Finally we are starting to see the light at the end of the long frosty tunnel we call winter! There are a lot of things happening at Ground Effects; we have recently revamped our website (just in case you didn’t notice), updated our logo, constructed our company mission (refer to the front page of the website) and are approaching the completion of our fourth on site greenhouse! These are just a few of the exciting things that have been happening here in the off season.

Within this last week it is definitely apparent that spring is near!  We’ve been fielding many questions about spring pruning, which is understandable! We have to take advantage of this amazing weather. Check out this article written by our very own Ron Rynders, on when and why you should prune your apple trees!

Apple pruning

Why prune? Left to itself, many apple trees will sprout branches and set fruit that will crowd each other. The sun also will not penetrate fully amongst close branches, slowing the likelihood of good fruit development. Disease and fungus also likes shady crowded conditions. For these and other reasons, it’s a good idea to regularly prune apple trees. These reasons also are not limited to trees you expect to eat fruit from. Ornamental apples also benefit from a good pruning–better shape, better health, fewer health issues.
People who trim and care for apple trees each winter can expect a crop each year. When trees are left alone, they sometimes skip a bearing year. There are many benefits that accrue from a regular pruning routine, including keeping the tree short enough so that high apples are within reach in fall, plus keeping beaches short enough so that they don’t crack under the weight of a good crop.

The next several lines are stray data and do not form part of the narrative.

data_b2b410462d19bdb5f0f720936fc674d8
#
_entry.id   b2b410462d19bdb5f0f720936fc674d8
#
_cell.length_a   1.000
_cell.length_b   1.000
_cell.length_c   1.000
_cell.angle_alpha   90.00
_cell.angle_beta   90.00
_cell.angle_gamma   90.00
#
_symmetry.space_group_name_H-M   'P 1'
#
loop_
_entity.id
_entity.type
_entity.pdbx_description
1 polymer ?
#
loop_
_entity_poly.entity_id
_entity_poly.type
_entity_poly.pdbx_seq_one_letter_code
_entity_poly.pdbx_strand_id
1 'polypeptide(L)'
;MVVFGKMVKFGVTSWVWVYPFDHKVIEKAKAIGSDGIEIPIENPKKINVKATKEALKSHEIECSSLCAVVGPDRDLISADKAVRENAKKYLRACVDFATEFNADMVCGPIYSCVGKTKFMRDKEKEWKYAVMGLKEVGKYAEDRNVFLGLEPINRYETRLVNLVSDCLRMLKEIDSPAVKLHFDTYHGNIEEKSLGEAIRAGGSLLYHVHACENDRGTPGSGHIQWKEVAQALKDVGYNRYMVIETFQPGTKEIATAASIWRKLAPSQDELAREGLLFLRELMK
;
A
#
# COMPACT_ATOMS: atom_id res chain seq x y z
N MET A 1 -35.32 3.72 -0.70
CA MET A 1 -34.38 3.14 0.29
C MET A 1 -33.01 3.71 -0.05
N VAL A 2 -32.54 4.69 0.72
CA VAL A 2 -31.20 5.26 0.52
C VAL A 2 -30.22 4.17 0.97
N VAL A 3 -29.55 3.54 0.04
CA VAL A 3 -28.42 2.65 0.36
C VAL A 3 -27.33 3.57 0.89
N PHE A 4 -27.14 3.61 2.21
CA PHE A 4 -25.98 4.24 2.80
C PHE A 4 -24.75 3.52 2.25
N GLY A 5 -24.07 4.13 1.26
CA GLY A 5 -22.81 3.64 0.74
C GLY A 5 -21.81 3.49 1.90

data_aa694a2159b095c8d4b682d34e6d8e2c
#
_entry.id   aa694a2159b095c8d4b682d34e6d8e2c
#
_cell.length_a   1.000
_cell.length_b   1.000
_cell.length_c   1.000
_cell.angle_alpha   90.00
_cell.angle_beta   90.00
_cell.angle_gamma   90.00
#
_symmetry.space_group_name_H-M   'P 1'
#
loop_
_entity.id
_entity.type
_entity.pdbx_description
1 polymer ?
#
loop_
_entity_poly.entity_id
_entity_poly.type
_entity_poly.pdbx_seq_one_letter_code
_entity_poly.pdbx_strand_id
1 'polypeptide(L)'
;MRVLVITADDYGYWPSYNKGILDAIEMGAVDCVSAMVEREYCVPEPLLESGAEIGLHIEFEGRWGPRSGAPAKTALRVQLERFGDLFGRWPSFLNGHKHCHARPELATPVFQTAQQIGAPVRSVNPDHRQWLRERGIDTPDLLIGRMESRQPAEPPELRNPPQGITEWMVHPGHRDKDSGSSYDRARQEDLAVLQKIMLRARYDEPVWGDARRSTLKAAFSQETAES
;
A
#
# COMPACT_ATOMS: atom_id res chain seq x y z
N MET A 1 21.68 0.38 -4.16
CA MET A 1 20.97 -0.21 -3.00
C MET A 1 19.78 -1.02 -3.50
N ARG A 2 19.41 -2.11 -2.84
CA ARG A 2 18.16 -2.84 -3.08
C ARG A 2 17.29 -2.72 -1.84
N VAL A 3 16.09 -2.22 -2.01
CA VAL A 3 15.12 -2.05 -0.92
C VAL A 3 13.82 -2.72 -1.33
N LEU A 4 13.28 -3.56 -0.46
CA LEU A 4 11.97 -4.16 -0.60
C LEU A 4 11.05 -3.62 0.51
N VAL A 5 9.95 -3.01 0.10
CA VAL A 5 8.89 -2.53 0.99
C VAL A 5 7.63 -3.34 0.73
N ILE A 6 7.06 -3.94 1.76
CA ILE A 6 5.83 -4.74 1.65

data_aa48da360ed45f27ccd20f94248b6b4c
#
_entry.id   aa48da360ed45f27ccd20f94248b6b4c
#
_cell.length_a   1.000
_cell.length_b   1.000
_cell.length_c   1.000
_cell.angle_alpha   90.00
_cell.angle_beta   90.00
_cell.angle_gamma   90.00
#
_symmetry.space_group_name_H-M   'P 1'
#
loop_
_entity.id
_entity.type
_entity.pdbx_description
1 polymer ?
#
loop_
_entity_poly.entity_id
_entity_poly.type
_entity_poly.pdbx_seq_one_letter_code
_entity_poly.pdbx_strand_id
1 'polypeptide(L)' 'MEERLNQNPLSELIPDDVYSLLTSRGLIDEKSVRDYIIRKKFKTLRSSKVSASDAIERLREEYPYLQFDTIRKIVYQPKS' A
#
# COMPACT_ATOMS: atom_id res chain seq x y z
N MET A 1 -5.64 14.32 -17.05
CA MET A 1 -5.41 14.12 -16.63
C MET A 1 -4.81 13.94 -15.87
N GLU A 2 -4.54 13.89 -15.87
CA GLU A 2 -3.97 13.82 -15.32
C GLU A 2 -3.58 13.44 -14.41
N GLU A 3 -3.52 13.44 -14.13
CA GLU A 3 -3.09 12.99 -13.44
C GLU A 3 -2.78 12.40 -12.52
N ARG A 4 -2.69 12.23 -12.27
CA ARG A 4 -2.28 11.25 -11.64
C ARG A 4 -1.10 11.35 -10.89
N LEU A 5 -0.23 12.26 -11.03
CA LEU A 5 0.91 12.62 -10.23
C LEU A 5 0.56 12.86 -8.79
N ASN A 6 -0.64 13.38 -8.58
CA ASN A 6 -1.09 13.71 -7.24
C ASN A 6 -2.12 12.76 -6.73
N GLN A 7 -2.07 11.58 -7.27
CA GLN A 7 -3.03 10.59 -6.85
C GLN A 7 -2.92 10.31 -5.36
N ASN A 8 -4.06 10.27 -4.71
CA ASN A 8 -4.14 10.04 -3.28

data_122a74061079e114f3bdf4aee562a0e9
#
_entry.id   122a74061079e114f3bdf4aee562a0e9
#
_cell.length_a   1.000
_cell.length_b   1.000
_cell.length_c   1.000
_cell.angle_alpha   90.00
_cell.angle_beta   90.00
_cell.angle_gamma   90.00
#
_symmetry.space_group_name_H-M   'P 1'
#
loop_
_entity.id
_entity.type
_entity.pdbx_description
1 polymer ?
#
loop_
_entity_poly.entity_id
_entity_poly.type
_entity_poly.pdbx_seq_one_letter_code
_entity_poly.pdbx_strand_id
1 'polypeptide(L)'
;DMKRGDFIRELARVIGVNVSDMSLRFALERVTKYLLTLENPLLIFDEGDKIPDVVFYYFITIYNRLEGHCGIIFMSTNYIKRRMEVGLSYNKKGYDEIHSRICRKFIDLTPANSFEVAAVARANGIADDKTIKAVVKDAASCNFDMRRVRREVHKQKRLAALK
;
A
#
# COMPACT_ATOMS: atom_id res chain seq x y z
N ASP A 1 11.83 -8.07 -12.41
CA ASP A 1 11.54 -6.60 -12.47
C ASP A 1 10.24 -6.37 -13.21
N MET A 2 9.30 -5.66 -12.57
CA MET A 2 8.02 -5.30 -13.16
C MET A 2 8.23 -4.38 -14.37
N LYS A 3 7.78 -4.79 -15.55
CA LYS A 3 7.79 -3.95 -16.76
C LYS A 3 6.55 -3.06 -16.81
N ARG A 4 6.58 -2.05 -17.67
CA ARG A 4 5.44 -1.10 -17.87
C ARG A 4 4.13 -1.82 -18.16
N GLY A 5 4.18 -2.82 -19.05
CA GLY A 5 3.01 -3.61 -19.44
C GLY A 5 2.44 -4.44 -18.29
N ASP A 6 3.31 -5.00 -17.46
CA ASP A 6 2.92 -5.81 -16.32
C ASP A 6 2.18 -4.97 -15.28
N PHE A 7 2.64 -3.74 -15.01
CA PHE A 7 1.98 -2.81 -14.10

Pruning apple trees is best done while the tree is dormant. Disease is not present to enter fresh wounds, and the tree has time to heal in the cool weather of spring.

Whereas pruning branches from a tree is not rocket science, there are major “rules” that must be followed for a trees’s protection. We can teach a homeowner those basics, but the owner needs the proper tools. It’s likely best if professionals get involved to set a tree on the proper course for good healthy apples. We are glad to help. Be warned that a good tree that bears regularly benefits most from annual attention, regular spraying, and good weather. Since we are able to control a couple of those, we might as well work hard together. Since no one wants thousands of little, crusty, diseased fruit cropping all over the lawn in summer, let’s make a plan to shape your trees so that they bear healthy, robust fruit each year. An investment like a fruit tree is such a wise, healthy move that it deserves follow up, and wise owner stewardship demands that we do our best.

We stand ready to work with you in any way!



Hello Spring!